While there may be more pro-gun states than Texas, there are few that have the pro-gun reputation that Texas has. There are still a handful of gun control measures on the books there in the state and some lawmakers seem little interested in changing that.
However, the reputation exists for a reason. Texas is one state I’ve never really had to worry about when it came to passing gun control. It just wasn’t the Texas way.
Well, it might happen anyway.
Republican Texas Gov. Greg Abbott on Thursday raised concern about private firearm sales but didn’t commit to crack down on them or act on gun control issues following a meeting on ways to prevent mass shootings such as the El Paso attack that killed 22 people.
While lawmakers are feeling pressure to respond quickly to the Aug. 3 shooting at a Walmart, Abbott signaled that Texas would take a long and careful look at gun laws and other safety measures before its Legislature next meets in 2021.
Scrutinizing private guns sales was among a list of ideas Abbott rattled off after emerging from a four-hour, closed-door meeting about the El Paso shooting with lawmakers, police and representatives from Google, Facebook and Twitter.
He also floated the idea of “welfare checks” when worries are raised about people with access to firearms. Authorities have said the mother of the suspected El Paso gunman, 21-year-old [name redacted so as to minimize the fame these jackwagons get for this crap], had called police weeks before the attack to express concern about her son buying an “AK” style rifle.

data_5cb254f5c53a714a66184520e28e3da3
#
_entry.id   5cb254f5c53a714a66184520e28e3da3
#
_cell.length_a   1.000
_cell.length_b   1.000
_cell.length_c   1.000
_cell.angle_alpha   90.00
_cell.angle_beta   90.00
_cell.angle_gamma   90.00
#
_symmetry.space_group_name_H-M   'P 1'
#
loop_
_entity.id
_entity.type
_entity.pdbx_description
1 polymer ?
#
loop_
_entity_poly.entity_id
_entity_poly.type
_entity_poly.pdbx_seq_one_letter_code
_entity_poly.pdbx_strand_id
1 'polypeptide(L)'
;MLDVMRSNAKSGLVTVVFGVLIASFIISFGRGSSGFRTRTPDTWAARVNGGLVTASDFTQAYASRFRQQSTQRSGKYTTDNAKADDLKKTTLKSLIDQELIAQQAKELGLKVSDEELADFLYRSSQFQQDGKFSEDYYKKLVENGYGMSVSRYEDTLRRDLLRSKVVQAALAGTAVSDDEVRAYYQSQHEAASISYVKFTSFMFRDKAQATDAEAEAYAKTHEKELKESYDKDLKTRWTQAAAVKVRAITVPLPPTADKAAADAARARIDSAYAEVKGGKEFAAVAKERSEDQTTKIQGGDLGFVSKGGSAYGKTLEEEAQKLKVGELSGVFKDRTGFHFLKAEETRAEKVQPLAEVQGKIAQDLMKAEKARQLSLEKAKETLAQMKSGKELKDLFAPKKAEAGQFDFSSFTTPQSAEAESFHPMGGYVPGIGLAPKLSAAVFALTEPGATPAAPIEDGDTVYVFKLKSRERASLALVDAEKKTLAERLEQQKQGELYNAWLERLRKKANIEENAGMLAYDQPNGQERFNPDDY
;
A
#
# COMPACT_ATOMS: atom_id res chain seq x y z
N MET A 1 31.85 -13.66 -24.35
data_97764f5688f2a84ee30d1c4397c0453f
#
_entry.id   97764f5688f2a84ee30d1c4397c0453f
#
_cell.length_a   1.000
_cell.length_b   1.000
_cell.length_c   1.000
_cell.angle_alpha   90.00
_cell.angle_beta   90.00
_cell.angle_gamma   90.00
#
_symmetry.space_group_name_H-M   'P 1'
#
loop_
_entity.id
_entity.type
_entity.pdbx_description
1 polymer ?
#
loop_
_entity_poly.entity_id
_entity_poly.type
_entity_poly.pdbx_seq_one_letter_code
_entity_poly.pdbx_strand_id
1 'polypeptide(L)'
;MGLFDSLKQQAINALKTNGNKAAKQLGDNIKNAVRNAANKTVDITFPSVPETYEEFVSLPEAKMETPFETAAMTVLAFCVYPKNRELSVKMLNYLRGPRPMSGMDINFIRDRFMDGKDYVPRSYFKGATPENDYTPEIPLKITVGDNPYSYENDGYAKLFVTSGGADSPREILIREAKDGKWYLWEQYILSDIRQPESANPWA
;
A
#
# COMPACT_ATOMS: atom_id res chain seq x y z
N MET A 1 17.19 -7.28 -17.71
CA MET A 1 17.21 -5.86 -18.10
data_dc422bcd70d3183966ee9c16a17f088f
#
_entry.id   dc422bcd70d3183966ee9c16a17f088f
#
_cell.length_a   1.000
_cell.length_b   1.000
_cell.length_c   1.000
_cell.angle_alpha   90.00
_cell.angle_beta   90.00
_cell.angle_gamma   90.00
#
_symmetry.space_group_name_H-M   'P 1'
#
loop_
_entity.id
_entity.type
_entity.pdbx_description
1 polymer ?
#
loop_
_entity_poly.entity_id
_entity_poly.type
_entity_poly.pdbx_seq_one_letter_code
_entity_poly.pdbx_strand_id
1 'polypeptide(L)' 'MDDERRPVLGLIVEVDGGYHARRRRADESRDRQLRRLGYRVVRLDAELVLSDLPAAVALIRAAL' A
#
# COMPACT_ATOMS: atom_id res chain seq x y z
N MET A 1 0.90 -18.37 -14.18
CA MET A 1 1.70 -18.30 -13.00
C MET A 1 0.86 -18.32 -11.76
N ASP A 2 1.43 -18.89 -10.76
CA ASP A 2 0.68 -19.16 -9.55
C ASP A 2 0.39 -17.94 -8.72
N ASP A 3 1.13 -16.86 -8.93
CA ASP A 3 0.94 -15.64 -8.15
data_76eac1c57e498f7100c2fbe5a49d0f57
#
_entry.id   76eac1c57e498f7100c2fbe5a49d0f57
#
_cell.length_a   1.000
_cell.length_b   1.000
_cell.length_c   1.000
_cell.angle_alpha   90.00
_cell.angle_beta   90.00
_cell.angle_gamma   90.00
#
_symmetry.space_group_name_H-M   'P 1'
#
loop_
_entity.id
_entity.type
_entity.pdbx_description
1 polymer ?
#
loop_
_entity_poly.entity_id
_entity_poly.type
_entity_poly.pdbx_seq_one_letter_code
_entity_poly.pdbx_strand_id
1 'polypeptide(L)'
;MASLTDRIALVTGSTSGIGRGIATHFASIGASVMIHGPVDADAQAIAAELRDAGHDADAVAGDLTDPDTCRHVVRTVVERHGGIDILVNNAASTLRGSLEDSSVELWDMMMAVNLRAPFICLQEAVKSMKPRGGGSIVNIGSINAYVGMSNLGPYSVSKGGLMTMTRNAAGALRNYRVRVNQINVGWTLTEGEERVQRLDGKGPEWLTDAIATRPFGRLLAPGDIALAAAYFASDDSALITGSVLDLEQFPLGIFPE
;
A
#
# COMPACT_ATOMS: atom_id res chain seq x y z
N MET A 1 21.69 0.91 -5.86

“Right now there is nothing in law that would prevent one stranger from selling a gun to a terrorist, and obviously that’s a danger that needs to be looked into,” Abbott said.
While it wasn’t an outright call for gun control, it’s still concerning.
That said, in the wake of such a deadly shooting–especially when the state may still be dealing with the fallout from the Santa Fe High School shooting–such talk probably isn’t all that unusual. In fact, it’s probably to be expected.
What matters more, though, is just what Abbott will do.
My concern is that by framing this as an anti-terrorism move, he’s already convinced himself to move on something like universal background checks. It sounds like he’s already framed it in his mind in a way he can support it while still at least claiming to adhere to his principles. Moreover, he may be framing it in his mind in a way he thinks the people of Texas can accept.
After all, no one supports arming terrorists.
The problem is, it’s impossible to prevent potential domestic terrorists from buying guns. There’s nothing in the El Paso shooter’s history that would have barred him from buying a gun. Thus far, there’s no evidence he didn’t pass a background check to purchase that gun, though it’s possible he didn’t. He would have, though, so make no mistake.
Abbott is caught in a tough spot. He’s getting a lot of pressure to Do Something (TM). Universal background checks look like a relatively easy bone to throw at those applying the pressure.
He should vigorously resist that pressure. Universal background checks won’t stop bad people from doing bad things. It will interfere with law-abiding people buying guns, though.